• 4
    "I do not for a moment believe you can get 99,7% votes on anything." And that's exactly why this is a push question. You made up your mind before you asked the question that the 99.7% figure can only be explained by vote-rigging, and people's attempts to provide alternate explanations are - by your own admission - only reinforcing your pre-existing bias. You don't seem to be willing to listen to anything that doesn't tell you what you want to hear (i.e. "yes, the vote was a sham").
    – F1Krazy
    Jan 9 at 22:50

4 Answers 4


If the opponents of the referendum boycot it, such a result is not at all unusual.

It happened in

among many other places and elections.

While some of them may have been questionable, I doubt all of them were a sham. The Polish and Macedonian cases are particularly interesting because the measures were defeated due to missing the required number of total votes. If they were a sham, one would expect them to win.

As phoog pointed out, this was also the strategy employed by opponents of independence, who argued that the constitution required a 2/3 majority for the referendum, which they prevented. The SDS, the major party representing Bosnian Serbs also disagreed with the referendum being held in the first place, arguing that its mere existence violated the constitution of Yugoslavia. This is one of the reasons for the boycott.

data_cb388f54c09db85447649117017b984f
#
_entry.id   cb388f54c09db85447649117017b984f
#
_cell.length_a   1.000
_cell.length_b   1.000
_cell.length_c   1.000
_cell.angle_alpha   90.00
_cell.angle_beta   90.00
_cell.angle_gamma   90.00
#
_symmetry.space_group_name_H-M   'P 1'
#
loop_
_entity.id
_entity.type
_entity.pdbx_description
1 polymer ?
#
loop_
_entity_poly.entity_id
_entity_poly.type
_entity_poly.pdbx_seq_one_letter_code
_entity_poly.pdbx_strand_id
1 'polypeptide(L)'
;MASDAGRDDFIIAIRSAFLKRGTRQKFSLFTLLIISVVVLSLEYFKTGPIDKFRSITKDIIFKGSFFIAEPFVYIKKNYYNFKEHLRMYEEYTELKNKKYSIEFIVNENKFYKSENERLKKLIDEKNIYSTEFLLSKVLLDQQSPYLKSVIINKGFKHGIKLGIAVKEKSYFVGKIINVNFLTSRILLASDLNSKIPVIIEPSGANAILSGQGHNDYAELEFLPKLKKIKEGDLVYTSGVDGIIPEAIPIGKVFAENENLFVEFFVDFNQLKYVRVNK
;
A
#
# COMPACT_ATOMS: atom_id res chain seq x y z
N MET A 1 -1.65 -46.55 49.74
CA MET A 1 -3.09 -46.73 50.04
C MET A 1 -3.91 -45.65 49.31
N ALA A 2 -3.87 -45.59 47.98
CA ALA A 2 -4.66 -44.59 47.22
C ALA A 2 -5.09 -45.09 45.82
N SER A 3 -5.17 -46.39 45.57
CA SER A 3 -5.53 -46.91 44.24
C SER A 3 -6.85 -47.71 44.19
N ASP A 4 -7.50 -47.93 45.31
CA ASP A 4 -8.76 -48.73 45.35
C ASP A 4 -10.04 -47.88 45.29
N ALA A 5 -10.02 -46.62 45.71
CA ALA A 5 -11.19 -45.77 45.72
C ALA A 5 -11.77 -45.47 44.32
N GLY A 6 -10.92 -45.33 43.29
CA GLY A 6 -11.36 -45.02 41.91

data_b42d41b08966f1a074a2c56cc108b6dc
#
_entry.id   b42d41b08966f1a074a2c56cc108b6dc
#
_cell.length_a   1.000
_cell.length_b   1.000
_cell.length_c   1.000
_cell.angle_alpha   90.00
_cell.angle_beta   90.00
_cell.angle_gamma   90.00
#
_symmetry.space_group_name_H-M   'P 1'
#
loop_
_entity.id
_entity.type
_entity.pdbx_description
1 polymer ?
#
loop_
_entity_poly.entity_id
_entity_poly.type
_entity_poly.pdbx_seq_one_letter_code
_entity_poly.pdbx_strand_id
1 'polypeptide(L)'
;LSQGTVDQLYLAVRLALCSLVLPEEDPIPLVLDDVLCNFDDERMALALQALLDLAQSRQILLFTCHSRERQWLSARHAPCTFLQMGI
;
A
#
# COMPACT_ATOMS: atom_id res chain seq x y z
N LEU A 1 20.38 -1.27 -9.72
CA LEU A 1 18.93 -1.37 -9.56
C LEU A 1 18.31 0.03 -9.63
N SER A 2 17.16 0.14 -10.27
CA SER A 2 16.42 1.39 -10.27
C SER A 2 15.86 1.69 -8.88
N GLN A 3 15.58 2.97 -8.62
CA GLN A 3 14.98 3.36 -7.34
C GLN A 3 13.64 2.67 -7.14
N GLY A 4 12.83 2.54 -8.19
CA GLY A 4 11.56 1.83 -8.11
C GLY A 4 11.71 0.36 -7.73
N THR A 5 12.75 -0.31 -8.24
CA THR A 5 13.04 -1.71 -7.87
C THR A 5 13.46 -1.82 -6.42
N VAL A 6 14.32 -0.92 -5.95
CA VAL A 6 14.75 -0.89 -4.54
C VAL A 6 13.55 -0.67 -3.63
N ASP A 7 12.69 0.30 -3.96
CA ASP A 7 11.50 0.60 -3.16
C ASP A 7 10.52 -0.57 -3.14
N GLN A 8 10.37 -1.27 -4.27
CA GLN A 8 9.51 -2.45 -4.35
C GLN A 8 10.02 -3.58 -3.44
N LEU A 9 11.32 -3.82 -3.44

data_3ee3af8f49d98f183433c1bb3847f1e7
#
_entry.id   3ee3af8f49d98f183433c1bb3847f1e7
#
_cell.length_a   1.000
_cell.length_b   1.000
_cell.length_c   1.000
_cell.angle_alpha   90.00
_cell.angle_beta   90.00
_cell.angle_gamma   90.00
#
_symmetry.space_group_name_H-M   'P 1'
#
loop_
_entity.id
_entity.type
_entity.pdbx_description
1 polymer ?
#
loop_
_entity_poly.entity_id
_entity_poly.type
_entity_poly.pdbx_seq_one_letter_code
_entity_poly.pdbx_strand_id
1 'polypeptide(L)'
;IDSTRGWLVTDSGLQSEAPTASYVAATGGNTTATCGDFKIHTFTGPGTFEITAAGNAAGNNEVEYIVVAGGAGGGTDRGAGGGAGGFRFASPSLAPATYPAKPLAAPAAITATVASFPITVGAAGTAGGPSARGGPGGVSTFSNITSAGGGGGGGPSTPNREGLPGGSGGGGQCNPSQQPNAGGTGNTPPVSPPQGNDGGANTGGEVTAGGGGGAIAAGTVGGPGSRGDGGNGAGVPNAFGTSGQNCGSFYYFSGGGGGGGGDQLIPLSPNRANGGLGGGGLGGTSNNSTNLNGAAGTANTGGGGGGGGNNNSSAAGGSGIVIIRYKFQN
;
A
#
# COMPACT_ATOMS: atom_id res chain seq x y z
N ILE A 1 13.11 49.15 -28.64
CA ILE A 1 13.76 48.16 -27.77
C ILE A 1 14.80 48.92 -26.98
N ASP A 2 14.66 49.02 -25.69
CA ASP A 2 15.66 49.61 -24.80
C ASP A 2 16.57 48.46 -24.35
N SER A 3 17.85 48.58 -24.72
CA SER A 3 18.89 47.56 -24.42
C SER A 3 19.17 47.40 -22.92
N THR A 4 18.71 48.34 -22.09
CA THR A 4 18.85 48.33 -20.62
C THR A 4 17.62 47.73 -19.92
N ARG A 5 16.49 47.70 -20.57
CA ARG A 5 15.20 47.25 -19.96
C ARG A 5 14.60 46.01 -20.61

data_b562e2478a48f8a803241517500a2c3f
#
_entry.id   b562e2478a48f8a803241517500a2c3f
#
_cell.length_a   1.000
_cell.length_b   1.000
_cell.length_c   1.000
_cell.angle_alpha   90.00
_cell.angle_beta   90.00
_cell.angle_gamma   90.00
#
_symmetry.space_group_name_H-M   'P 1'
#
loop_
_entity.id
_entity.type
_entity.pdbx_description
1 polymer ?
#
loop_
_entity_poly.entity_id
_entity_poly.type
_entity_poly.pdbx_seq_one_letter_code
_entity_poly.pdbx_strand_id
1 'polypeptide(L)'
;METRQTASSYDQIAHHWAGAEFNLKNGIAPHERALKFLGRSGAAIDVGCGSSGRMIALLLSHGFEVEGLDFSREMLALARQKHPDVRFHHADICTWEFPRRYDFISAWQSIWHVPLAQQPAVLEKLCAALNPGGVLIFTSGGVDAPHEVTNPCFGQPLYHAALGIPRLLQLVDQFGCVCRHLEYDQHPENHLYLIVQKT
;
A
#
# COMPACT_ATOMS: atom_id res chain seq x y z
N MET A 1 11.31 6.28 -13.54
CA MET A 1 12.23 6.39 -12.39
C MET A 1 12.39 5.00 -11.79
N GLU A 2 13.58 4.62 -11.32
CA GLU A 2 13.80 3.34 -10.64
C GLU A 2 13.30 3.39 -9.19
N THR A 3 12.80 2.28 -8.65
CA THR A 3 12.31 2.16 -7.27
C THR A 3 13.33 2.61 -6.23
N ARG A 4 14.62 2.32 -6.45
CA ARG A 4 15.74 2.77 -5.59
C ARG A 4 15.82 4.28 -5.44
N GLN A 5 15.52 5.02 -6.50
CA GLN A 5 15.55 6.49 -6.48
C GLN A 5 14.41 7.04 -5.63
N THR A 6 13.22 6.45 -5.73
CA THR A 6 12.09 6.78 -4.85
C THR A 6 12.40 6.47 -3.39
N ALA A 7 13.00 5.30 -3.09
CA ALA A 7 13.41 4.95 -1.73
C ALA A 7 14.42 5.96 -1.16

Opponents of independence had criticism of the referendum itself, the way it came to be and what it would mean for the country. In that case, they would probably call the referendum a sham (as in illegitimate).

There has, to my knowledge, been no prominent criticism of the results, which you would expect to happen, if there were irregularities.

International observers were also present and reported no major incidences. The report by the OSCE (then CSCE) can be found here and details a fair and open referendum marred by some violent crimes and a government that may have unduly promoted independence instead of advertising the referendum neutrally. Not enough to wholly discredit the result, especially as they show no irregularities with the counting of votes or recording of results.

  • Even the first one cited had 12 times as much voting for unpopular opinion, with 1.5x smaller turnover. 99.7 is clearly in the range of North Korean voting.
    – alamar
    Jan 9 at 12:54
  • 5
    @alamar Northern Ireland in 1973 is closer in numbers and circumstances. In any case, the result of a boycotted election depends as much on the support for the boycott as it does on support for the cause. Opponents of independence might have just been unusually unified in their rejection of the referendum itself.